Ontario to remove work certification barrier for immigrants

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Ontario immigrants who qualify for certain trades and occupations will no longer be required to have job experience in the province to obtain work certification, under legislation to be introduced by Labor Minister Monte McNaughton.

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The goal is to eliminate the Catch-22 in which qualified immigrants come to the province with much-needed skills, but are then forced to take low-paying, low-skilled jobs because they work the hours required to obtain the credential. cannot submit. They need to find employment in their area.

Under the new rules, migrant workers will still have to go through the same assessment and testing that all Ontario applicants struggle to qualify for a license. But the law aims to ensure that they can no longer be banned from businesses or trades simply because of their lack of Canadian work experience.


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“The purpose of these measures is to level the playing field so that everyone who is qualified to work can contribute,” Mr McNaughton said on Wednesday.

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The new law, if passed, would eliminate the work experience requirement for more than 30 professions and skilled trades, from engineers to hairstylists, accountants to sheet metal workers, plumbers to teachers.

Workers in the health care sectors are not currently included in the new rules, but the ministry said it was working to assess which occupations could be included in the future.

The inability to work in areas that match the qualifications of immigrants has been a problem for decades. Licensing bodies are often reluctant to accept experience gained abroad. And there are a limited number of apprenticeships and other work opportunities in Ontario. People who are locally educated are often given preference.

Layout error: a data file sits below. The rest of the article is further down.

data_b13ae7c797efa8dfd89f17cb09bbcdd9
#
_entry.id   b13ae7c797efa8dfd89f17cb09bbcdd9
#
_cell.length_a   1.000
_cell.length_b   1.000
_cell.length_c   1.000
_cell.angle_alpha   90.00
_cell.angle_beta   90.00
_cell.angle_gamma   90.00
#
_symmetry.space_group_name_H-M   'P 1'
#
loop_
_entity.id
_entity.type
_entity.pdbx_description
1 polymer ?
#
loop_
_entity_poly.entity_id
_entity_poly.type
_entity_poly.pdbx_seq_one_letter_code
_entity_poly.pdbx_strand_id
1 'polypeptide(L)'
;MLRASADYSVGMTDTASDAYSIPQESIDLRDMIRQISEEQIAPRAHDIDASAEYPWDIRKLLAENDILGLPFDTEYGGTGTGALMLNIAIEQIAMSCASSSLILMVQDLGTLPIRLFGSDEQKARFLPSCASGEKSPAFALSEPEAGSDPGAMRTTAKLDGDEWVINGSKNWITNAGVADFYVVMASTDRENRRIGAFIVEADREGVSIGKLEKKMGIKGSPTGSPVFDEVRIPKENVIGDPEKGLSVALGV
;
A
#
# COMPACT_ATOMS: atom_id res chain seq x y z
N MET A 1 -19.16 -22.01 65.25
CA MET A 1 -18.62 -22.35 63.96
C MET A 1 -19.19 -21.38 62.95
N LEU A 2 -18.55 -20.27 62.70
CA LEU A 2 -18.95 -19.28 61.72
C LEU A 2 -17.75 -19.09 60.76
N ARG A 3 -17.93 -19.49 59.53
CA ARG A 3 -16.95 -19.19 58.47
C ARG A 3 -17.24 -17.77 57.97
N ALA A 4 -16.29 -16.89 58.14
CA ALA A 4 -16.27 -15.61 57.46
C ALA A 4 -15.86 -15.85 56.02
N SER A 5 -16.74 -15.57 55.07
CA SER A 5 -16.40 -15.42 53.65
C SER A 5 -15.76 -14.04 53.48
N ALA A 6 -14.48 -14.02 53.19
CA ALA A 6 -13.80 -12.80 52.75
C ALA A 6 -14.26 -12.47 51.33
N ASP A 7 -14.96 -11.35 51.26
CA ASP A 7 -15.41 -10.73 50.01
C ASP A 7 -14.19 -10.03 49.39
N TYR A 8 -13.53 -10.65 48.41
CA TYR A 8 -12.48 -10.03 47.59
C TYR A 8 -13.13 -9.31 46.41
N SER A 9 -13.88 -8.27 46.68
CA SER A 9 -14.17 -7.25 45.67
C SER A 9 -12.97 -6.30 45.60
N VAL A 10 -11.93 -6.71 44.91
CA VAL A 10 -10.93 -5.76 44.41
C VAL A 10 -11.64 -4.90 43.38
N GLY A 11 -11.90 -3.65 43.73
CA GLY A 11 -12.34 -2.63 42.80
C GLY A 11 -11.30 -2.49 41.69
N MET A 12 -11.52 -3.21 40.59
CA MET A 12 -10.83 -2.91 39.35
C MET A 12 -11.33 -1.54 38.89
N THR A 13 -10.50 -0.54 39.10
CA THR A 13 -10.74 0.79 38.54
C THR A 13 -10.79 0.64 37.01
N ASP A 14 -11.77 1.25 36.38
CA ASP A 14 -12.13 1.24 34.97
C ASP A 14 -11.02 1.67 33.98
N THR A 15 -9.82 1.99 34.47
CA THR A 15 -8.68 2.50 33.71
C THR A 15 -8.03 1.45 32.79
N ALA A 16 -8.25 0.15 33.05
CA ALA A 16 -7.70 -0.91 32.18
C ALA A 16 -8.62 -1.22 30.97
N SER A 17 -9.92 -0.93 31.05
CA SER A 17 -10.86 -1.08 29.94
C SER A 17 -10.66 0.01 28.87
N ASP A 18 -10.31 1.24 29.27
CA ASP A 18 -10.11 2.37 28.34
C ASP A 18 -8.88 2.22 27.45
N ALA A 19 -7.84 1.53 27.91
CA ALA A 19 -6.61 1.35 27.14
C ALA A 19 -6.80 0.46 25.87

This has forced immigrants to either return to school or leave their farms to qualify for Canada. Previous efforts by governments at both the provincial and federal levels to convince licensing bodies to recognize qualifications obtained abroad have met with only limited success.

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The need for skilled workers is especially acute now. As Canada’s economy continues to thaw in the wake of the pandemic-induced lockdown, baby boomers are retiring. There are very few new employees available to replace them, then Decades of low fertility.

The Ontario Ministry of Labor estimates that between 270,000 and 290,000 jobs are being lost in Ontario. “And the situation is only going to get worse,” said Mr McNaughton. The skilled trade industry may face a shortage of more than 100,000 workers over the next decade.

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Canada has responded to the challenge by importing hundreds of thousands of skilled immigrants each year.

According to background material provided by the ministry, the new rules would require licensing bodies to complete the accreditation process for immigrants “in a reasonable amount of time”. Currently it can take up to 18 months for an application to be processed and approved.

The law also aims to streamline language proficiency requirements. And certification can be further accelerated in times of emergency, such as a pandemic.

The new law is one of announcements made by Ontario’s Progressive Conservative government that aims to better integrate foreign workers into the province’s economy, such as new rules that protect temporary foreign workers from exploitation by employment agencies.

But Premier Doug Ford sparked controversy on Monday when he added this warning to newcomers: “If you think you’re coming to dole out and sit, it’s not going to happen. Go somewhere else.” “

Mr Ford declined to apologize for the remarks, which critics said strongly bias against newcomers.

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According to provincial statistics, although immigrants account for a third of Ontario’s workforce, only 25 percent of internationally educated immigrants are employed in regulated occupations for which they were educated and trained.

“By requiring certification of qualified workers, we are ensuring that everyone contributes and our economy continues to grow,” Mr McNaughton said.

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